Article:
I recently came across a rat's nest of websites that have come up with a new variation on the hidden text trick. These websites are selling counterfeit dresses and using this trick to rank well on Google for designer dress style searches.
Here is the code that is being used to hide dozens of links on a webpage:
We were surprised at the poor performance of a recent Facebook promoted post. But a bit of investigation revealed the reason for the poor performance. It appears that our promoted post was only being served to a target group that Facebook had not been able to sell to their prime advertisers.
The Google index is infested with counterfeiters. The search engine hides behind the provisions of the Digital Millennium Copyright Act (DMCA) to avoid making much of an effort to filter out counterfeiters. Websites that a savvy 6th grader could determine to be counterfeiters are able to get high rankings in the index for terms of fashion designer styles.
The U.S. fashion industry is bedeviled by counterfeiters. On almost a weekly basis, I talk to a fashion retailer that is having trouble keeping their doors open due to the sales lost to counterfeiters. This is a particularly severe problem for prom dress retailers. A common occurrence is for a teenage girl to come into their boutique, look at a $500 dress, and then "showroom" the boutique by going online, where they can find a photo of the exact same dress and buy it for $150.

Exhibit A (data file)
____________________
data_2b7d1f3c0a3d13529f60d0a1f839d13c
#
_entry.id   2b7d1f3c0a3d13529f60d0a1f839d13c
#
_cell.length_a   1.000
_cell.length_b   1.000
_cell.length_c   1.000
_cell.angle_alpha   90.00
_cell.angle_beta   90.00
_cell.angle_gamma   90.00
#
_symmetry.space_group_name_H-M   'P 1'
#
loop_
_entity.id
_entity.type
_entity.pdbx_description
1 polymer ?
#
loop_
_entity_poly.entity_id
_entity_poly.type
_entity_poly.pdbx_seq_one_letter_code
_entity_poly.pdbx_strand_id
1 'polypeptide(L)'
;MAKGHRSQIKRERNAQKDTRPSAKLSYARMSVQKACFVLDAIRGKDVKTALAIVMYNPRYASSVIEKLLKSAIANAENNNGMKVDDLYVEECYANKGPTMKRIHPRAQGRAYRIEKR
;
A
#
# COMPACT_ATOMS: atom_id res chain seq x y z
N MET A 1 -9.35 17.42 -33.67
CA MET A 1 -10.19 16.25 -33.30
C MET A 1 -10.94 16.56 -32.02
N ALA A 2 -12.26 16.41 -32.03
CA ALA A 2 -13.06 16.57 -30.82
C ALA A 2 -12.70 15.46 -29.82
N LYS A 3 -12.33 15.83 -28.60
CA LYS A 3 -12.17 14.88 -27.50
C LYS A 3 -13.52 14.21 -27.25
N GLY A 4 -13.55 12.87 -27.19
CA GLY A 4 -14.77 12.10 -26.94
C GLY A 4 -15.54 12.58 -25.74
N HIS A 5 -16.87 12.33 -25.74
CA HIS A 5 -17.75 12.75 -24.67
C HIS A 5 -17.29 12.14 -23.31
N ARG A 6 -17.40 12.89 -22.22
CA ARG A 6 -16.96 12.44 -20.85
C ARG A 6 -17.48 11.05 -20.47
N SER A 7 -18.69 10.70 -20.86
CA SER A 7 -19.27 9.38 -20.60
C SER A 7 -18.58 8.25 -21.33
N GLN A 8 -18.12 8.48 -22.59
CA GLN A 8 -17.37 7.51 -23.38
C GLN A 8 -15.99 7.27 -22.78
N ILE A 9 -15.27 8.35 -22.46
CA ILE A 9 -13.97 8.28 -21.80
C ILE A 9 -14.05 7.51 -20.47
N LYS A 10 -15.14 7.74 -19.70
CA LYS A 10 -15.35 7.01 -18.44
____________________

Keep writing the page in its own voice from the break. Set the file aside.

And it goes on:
I recently came across a free tool for slicing and dicing YouTube videos. TubeChop is a quick and easy tool for chopping segments of videos. It has a simple interface that only requires limited inputs to crop a video. The only steps that are required is to input the URL of the video and the start and stop times of the segment that you are interested in grabbing.
I recently was hunting down the websites of knockoff firms that had stolen images from my employer, Mac Duggal. I tracked down one site in particular that includes dozens of stolen photos from our firm and other top U.S. fashion designers. This site is a marketplace for Chinese manufacturers.
Is there a page on your site that is showing up as the landing page for referred visitors from search engines surprisingly often? This was the case for MacDuggal.com. I was mystified as to why a post indicating the dates and location for our August fashion show was getting a lot of site entrant traffic. I could not understand why there was interest in finding information about the location and dates of a fashion show held 4 months ago.
In order to
force incent businesses to spend more advertising dollars with Facebook, the social media juggernaut is now offering an opportunity to sponsor posts inserted into users newsfeeds.